Now, back to the Lemon Cookie. Your post hit my IN BOX at 6:03 a.m. I’m already on my 2nd batch of making these cookies! I had no lemon extract on hand (never did) so I grated a lemon into the dough and another lemon into the icing. The kitchen smells sublime. Instead of walnuts, which my family hates, I used chopped almonds, which is a favourite combination here, of lemon and almond.

    Thanks, Sheryl, for adding an new cookie to my cookie tray! It came in the nick of time. 😀

    1. It’s wonderful to hear that this post hit your inbox at just the right time – and that you’re enjoying these cookies. And, I love the flower analogy.

  4. I so enjoy looking at the original recipe from 1919, Sheryl, and to see the photo was a treat, too. Interesting that the baker used margarine instead of butter, I had always thought margarine came along in the 1940s or so. Also interesting to see the ingredients written with the addition of “ful” on the words cup and teaspoon. Wonderful look back. Your version looks and sounds very yummy.

    1. I occasionally see recipes, like this one, from 1919 that call for margarine – so apparently was available that long ago. It’s nice to hear that you enjoyed the original recipe. I find them fascinating – and they provide so many clues about the ingredients that were available a hundred years ago, cooking methods, etc.

  5. I’m putting this on the list for cookie baking this year. My husband when asked to buy some lemon juice (the little plastic lemon) instead bought a huge quart bottle… Now besides lemon bars I’m planning on these cookies!

    1. It sounds like you have lots of lemon recipes in your future. 🙂 For this recipe I used lemon extract rather than lemon juice. The extract is more concentrated. According to the Our Everyday Life website, twice as much lemon juice is needed as extract to get the same flavor. You may also need to use a little extra flour since the juice would contain more liquid than the extract.

  6. Just the word lemon gets my attention! 😋 I agree with another commenter who thinks these would be perfect for all seasons! Maybe change the icings to match the season… butter cream, lemon , maybe some sprinkled with some poppyseeds…chocolate icing? That might not work..😊

    1. Black walnut trees grow wild in many areas. My husband and I always gather a few each fall. It’s a process to hull, dry, and crack them – but we have a lot of fun doing it; and love the way they taste (though it’s definitely a bolder taste the typical English walnut). Some places you can buy black walnuts – though they can be difficult to find in a store.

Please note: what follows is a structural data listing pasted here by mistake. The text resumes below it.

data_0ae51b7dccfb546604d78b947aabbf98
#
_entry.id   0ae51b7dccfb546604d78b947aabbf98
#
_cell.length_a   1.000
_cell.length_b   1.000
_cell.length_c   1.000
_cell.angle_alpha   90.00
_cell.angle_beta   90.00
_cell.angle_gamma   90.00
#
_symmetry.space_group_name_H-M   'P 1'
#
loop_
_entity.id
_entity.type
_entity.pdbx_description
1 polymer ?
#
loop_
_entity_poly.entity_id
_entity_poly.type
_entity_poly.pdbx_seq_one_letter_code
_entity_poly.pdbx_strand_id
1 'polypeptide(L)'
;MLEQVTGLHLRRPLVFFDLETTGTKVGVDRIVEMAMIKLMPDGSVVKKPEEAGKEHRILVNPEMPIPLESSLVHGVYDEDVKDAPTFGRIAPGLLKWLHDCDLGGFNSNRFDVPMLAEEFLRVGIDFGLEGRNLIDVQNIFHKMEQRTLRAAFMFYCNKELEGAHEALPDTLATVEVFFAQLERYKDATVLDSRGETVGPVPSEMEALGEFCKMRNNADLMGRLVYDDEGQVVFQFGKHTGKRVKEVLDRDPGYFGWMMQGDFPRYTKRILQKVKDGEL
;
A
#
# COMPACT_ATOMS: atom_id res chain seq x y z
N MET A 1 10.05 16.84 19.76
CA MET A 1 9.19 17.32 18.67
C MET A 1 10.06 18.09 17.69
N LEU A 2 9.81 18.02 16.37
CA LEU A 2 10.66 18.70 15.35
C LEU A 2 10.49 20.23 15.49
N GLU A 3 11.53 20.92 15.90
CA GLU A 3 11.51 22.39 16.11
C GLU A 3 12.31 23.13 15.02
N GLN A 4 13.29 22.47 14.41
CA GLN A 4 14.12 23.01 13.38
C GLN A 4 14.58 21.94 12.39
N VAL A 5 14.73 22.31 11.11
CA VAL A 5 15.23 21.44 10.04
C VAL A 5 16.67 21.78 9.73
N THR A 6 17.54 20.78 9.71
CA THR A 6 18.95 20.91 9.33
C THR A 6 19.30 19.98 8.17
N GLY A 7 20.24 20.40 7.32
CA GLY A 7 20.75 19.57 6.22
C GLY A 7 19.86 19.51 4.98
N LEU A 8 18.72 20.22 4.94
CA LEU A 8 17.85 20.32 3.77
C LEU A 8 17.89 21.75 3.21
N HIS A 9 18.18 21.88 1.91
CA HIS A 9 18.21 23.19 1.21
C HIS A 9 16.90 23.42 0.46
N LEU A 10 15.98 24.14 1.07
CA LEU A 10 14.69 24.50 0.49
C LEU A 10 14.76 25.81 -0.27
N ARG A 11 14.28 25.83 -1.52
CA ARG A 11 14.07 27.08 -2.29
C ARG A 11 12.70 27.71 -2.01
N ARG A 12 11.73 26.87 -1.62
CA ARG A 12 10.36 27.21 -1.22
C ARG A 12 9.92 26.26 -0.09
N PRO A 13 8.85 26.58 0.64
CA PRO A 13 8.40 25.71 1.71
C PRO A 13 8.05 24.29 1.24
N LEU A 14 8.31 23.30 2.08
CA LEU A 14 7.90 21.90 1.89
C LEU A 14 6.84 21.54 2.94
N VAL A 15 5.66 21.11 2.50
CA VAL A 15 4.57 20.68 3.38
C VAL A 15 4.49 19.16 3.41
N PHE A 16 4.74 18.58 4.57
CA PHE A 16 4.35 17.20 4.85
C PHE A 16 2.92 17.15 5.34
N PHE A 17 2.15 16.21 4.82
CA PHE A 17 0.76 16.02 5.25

1. Wow, it’s awesome that you can remember your grandmother making these cookies. I wonderful if she got the recipe from the December, 1919 issue of Good Housekeeping.

      1. It is possible, she was always cutting recipes from newspapers and magazines. She made dozens and dozens of cookies at Christmas time. She never wrote her recipes down so there was nothing handed down. My mother didn’t cook like my grandmother and never made any cookies. I think because she didn’t have to.

        1. Someone once made a comment on this blog expressing a similar sentiment. She stated that every other generation in a family tends to have great cooks.

          1. I believe this 100%. My Gran raised me and was a superior cook and baker. She had to be, feeding up to 20 farm hands when it was planting and haying time on the farm. My mother had utter disdain for the farm and ALL cooking! She felt that “Women’s Work” was beneath her. She always married men who just wanted to go out for dinner at a restaurant versus eating at home. If my mother was hungry, she’d eat an apple or a peach, using a paper napkin as her “plate.”

            I, on the otherhand, picked up where my Gran left off, making her 100+ year old recipes for waffles, tomato jelly, elderberry jam, gingerbread, etc.

  7. These piqued my interest not just because they sound and look tasty, but because I didn’t know margarine went back that far (turns out the French invented it even farther back, in 1869 —”Sacre bleu!” What irony!)